� Is there any discharge from the eye, bubbles or froth or crustations?
� Examine the droppings for evidence of diarrhoea or other abnormalities.
� Take a blood sample for haematology or serology if indicated. Just remember this will cost you $$$ so you will really have to make a decision about the cost versus the bird
� Are they skinny or fat.
� Look at their comb for any Pox or red or dark discoloration.
� Look at their neck and eye area for discoloration or swelling.
� Look at their legs and joints and pads of feet for swelling, growths, scaliness or redness.
� If you're brave you can look in their mouth for any cankers or plaque, this is when your really happy they don�t have teeth

Check droppings from your sick bird – VERY IMPORTANT
When you post your information, make a note of what the droppings of the sick bird look like, the colour, consistency, if it has any blood or red bits in it, does it have a white cap on top or is it another colour.


What is the difference between your sick bird and your healthy ones:
- appearances

- behaviour
- others in flock, including behaviour towards the subject?

Recent changes/
in feed? the flock? Predator attack? Changes in yours and their normal routine?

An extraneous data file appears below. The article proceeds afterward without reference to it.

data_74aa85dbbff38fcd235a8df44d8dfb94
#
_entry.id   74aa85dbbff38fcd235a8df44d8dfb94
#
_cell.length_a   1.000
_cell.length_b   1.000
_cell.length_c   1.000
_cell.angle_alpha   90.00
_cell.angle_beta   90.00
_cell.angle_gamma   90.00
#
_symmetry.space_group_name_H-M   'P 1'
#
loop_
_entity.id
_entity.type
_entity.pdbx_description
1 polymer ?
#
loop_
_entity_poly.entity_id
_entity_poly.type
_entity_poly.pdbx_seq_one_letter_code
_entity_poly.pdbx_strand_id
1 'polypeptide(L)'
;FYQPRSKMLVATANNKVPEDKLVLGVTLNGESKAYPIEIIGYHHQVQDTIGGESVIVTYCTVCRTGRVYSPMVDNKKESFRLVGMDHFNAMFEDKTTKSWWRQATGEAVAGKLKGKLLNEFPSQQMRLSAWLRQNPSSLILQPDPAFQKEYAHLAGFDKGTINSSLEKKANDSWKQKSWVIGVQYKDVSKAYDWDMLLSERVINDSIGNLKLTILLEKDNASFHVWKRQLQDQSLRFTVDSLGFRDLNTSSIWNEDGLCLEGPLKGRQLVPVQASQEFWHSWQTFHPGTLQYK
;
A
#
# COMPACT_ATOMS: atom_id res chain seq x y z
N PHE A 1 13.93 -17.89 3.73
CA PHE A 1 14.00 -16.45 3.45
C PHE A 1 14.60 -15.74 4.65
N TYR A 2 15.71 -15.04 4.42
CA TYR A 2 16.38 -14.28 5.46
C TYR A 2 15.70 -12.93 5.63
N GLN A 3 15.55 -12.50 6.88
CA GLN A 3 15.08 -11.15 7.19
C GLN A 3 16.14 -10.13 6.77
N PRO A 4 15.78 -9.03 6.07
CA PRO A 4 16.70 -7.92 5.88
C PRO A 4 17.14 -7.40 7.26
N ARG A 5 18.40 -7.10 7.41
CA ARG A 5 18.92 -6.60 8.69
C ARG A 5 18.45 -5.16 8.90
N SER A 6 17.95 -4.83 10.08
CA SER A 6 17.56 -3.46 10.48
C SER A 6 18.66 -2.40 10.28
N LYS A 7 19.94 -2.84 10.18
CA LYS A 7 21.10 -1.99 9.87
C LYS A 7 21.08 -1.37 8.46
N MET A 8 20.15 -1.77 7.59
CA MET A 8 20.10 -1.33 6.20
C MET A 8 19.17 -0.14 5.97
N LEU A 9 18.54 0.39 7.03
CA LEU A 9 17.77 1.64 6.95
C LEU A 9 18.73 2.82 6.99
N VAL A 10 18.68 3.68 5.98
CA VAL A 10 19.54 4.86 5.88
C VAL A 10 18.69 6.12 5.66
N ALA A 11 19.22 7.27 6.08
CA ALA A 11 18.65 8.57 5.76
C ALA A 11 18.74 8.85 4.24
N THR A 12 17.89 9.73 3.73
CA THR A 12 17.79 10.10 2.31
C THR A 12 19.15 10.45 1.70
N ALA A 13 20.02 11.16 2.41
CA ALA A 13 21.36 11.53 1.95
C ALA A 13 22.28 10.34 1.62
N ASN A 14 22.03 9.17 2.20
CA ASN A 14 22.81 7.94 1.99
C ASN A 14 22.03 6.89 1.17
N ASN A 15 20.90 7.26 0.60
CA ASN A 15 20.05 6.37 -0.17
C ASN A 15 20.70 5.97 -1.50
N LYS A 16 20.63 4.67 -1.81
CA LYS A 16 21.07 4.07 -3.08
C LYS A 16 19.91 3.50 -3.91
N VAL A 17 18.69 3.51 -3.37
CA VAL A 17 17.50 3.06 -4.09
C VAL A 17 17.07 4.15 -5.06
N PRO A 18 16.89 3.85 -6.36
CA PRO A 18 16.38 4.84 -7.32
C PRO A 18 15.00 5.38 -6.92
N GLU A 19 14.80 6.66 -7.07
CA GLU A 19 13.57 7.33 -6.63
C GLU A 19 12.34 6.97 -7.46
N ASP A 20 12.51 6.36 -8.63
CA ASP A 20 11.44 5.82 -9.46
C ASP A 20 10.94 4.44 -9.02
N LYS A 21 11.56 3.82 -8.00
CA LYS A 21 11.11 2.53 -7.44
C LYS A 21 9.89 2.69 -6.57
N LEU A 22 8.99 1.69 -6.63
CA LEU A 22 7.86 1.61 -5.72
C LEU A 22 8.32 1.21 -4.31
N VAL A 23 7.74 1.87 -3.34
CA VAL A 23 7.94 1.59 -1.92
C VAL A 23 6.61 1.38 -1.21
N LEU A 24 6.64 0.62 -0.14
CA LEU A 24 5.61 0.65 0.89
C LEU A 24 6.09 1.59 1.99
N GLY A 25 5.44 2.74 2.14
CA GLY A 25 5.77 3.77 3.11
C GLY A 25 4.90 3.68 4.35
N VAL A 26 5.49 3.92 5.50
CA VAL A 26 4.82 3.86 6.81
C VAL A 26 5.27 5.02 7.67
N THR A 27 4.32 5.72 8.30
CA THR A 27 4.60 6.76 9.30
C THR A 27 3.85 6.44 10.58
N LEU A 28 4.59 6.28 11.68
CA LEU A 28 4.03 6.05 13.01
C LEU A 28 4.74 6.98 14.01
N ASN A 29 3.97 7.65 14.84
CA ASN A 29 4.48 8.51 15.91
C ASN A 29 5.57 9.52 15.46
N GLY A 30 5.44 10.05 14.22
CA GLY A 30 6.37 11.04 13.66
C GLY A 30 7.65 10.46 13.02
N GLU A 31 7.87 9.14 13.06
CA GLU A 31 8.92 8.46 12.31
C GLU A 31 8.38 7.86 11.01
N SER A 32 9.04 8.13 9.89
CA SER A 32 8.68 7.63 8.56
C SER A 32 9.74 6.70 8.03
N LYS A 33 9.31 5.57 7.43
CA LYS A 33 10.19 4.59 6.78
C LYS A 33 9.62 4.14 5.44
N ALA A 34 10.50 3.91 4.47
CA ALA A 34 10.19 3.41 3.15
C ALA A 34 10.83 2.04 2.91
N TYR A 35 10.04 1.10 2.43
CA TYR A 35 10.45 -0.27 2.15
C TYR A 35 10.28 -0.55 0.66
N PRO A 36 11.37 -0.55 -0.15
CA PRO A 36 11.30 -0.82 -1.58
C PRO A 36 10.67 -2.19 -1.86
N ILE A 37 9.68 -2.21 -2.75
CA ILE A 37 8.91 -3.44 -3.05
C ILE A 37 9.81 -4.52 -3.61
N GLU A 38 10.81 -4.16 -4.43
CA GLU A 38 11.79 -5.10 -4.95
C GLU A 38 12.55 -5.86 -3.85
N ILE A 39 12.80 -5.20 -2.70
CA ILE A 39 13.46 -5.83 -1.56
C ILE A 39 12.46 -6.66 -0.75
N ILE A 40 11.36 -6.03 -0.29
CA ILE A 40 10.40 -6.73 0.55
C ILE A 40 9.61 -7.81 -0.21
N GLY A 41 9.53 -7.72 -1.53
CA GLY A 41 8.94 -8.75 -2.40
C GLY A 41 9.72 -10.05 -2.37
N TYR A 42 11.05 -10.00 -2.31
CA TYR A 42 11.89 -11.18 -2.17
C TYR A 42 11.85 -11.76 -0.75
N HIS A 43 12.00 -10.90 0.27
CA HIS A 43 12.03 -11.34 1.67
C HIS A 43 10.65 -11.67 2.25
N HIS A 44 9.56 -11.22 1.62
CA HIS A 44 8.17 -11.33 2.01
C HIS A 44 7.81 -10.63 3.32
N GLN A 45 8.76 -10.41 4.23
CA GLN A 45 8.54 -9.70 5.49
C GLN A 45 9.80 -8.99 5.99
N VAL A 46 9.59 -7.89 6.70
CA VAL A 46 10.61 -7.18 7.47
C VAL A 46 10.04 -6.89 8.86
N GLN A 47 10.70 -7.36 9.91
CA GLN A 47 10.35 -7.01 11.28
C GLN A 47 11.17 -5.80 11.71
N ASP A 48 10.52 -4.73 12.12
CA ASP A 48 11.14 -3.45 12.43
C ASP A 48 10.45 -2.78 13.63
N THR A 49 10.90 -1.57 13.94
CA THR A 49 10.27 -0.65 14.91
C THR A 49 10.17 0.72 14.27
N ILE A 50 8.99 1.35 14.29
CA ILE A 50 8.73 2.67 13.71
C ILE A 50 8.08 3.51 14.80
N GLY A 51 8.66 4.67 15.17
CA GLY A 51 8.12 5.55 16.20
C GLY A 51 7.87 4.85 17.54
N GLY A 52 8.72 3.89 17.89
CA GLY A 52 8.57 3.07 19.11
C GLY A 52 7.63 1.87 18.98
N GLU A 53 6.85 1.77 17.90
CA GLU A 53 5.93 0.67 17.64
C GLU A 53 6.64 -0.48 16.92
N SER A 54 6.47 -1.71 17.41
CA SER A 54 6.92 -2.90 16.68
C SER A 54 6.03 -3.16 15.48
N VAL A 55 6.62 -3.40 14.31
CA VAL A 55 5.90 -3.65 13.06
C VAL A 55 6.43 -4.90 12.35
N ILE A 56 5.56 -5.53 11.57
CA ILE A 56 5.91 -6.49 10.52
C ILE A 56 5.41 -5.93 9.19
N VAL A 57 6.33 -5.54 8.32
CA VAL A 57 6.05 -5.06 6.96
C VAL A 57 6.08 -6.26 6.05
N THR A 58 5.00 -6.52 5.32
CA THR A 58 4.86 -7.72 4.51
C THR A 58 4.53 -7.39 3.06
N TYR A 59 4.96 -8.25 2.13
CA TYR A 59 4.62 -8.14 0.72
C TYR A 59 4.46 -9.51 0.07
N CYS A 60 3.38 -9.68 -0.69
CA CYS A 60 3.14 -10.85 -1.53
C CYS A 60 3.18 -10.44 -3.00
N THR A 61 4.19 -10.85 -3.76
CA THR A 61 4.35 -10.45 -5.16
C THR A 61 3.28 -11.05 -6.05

Weather ? anything significant - very hot, very cold/ very wet? Storms? Windy? Anything else that might be upsetting/stressing them - loud noises, new neighbours, pets?

BACKGROUND INFO THAT MIGHT BE RELEVANT?

Age - if known - starter - grower - POL- mature?

� Do you know what breed the birds are?
� Do you know the age of the bird?
� Are they the right size for their breed and age?
� Check their breastbones see if they're.


Copy from here:

Flock History

· Have you acquired any new birds lately?
· A.
·
· If Yes – when
· A.
·
· Do you know if there have been other deaths lately with the same symptoms?
· A.
·


Your Flock

· Write down anything you think is suspicious
· A.
·
Examination of the Live Bird

· Check the general appearance
· A.
·
· Examine the feathers, and the shafts of the feathers for lice and mite activity
· A.
·
· Listen for unusual breathing sounds (snicking, gurgling) and look for gasping or head shaking that might indicate respiratory distress.
· A.
·
· Mouth breathing (panting) is normal in chickens in hot weather.
· A.
·
· Check if the eyes are they swollen, sunken in, bright and wide open or dull looking and closed
· A.
·
· Is there any discharge from the eye, bubbles or froth or crustations?
· A.
·
· Do you know the age of the bird?
· A.
·
· If you're brave you can look in their mouth for any cankers or plaque, this is when your really happy they don’t have teeth
· A.
·
· Are they all huddled up with ruffled feathers?
· A.
·
· Are they drooping
· A.
·
· Are they coughing?
· A.
·
· Are they sneezing?
· A.
·
· Are they eating and acting like a healthy chicken?
· A.
·
· If they are laying age, how has their laying frequency been
· A.
·
· If they are immobile, do they have grip on their feet when you rub their feet as if to perch.